Enslaved Info From Edge Magazine


It’s a uniquely beautiful apocalypse: 150 years into the future and two world wars have ensured mankind’s choke-hold on the planet is over. Nukes have long since cast their deadly ash into the sky, there are roughly 50,000 people left in the united states, and the towering megastructures of new york lay gap-toothed and chewed away by rust.

And yet, despite such a perfect invitation to paint the world grey, Ninja Theory refuses. Instead, decades of dereliction have led to an explosion of colour and form as nature reasserts itself. Fields of poppies sway beneath the footfalls of ancient hunter-killer robots, tearing into any human survivors as they grind through obsolete war programs, sunsets bloom with oranges and purples and, outside the city, in an elephant graveyard for dormant killing machines, green-tinged ponds shimmer inside church-like congregations of broken cogwork and metallic limbs.

The team behind Heavenly Sword hasn’t lost it’s taste for spectacle, then, flinging players headfirst into a retelling of Journey to the West by thrusting it’s protagonists – the gruff and sinewy Monkey and the mysterious eco-warrior Trip, both his captor and accomplice – down through the stratosphere in a malfunctioning slave ship, before barrelling them straight into the abandoned gloom of Grand Central Terminal. It hasn’t lost it’s taste for star power, either: while the company’s last game called in the services of Andy Serkis and Weta to deliver on its ambitious performance capture agenda, this time they’re joined by novelist Alex Garland, on board to help break down walls between narrative and gameplay as the studio reaches for a truly satisfying synthesis of the two.

Presenting an early cut of the game’s opening chapters in a conference room encircled by the spindly tethers of mo-cap rigs, it’s clear that the pioneering work put in on Heavenly Sword is still being refined and with a shift from villain to hero, there’s a good chance that the more excessive edge of Serkis’ performance style might be planed away somewhat. It’ll need to be, since relationships – particularly the brittle, shifting bond that unites the game’s two leads – are placed front and centre in both the plotting and mechanics of Enslaved, as Trip, technically brilliant but in need of protection forces Monkey to do her bidding by crowning him with a deadly headband that will incapacitate him if he tries to rebel.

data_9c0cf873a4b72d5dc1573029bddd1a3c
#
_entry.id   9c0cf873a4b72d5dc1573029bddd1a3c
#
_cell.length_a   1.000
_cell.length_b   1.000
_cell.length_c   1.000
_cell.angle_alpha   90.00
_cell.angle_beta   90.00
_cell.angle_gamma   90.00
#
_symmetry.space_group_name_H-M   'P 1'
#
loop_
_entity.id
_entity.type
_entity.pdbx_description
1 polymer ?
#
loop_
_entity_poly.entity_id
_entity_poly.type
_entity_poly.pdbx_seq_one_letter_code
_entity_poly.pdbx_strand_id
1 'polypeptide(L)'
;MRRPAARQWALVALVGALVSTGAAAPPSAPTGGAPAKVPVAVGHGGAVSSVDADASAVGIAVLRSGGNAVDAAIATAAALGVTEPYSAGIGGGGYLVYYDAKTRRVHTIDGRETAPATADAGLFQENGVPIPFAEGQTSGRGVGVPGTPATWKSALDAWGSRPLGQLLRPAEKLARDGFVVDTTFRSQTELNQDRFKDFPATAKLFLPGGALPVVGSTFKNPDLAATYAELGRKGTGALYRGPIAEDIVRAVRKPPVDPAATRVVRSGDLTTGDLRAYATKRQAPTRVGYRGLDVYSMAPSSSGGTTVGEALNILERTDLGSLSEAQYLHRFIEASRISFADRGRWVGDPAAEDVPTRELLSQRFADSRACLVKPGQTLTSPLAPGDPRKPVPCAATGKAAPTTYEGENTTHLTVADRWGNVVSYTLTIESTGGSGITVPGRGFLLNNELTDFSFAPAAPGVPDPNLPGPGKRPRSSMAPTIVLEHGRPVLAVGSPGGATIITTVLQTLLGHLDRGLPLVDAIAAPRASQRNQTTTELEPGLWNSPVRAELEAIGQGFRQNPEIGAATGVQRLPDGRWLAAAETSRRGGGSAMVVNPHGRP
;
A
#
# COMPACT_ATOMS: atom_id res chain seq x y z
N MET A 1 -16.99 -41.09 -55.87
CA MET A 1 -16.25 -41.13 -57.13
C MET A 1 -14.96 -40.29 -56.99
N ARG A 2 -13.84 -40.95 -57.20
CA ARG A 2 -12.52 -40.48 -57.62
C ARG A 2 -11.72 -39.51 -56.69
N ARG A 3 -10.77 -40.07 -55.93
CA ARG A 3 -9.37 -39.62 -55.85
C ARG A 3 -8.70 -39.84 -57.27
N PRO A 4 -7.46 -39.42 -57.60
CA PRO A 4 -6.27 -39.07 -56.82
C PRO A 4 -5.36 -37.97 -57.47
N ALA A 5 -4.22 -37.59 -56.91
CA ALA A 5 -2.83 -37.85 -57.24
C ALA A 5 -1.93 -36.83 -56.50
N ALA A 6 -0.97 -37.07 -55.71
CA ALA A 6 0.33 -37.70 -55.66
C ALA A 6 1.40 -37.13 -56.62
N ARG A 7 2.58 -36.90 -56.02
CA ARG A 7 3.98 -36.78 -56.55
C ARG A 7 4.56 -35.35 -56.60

From this ambiguous footing, Ninja Theory’s building a fascinating pairing, balancing empathy and antipathy, trust and lingering threat. With such a tightly bound duo at its core and given the massive forms of the games robotic villains, many of which have to be clambered upon and forcibly dismantled, it’s easy to assume that the team’s put aside the epic violence of Dynasty Warriors to channel the quieter virtues if Ico and Shadow Of The Colossus this time. Such conjecture survives only until the first chain-gun fires, however, when Nitin Sawhney’s edgy whirling music kicks in and emphasis on interpersonal politics is replaced with the simpler rewards of raging against the machines. But even here Ninja Theory is adapting its methods, as Enslaved’s action blends speedy traversal and frantic violence with something that approaches puzzle mechanics.

Trip’s Dragonfly gadget sets the tempo in the section we’re shown: a buzzing CCTV camera, it allows players to scout the territory ahead, highlighting entrances and exits as well as identifying robotic threats. Once the playing fields been scoured, success lies with isolating the most efficient means of taking out the enemy.
Easier said than done, Although Monkey’s brutal and fast, a heavier, messier kind of brawler than Nariko, three or four attackers are almost always enough to finish him off, so Heavenly Sword’s button mashing is tempered into something that seems both more violent and more thoughtful. Foes must be herded and killed strategically (with the help of some astonishingly bloody takedowns), while cannons are ripped from robotic arm sockets and used as temporary turrets to break up the melee combat, and Trip can be called to confuse enemies with diversions.

Threaded in among some light-footed parkour, it could be a winning combination and there are signs that Heavenly Sword’s quirky limitations are being refined into a disciplined framework of more entertaining restrictions as the game moves from one set-piece to the next, varying encounters from terrifying battles against the menacingly squat Berserkers to swift chained attacks against weaker Scouts. A handful of lovely design touches are visible already – Monkey’s sash sways behind him like a tail and you can see individual gears turning in the shoulders of his attackers – and yet most promising of all is the sense that Ninja Theory is bringing its fearsome mastery of art and technology together with a burning desire to prove something. The work of a potentially brilliant studio that has yet to make a truly brilliant game, Enslaved may well have the foresight, idiosyncrasy and bone crushing delivery that could allow it to match its designers’ obviously enormous ambitions.


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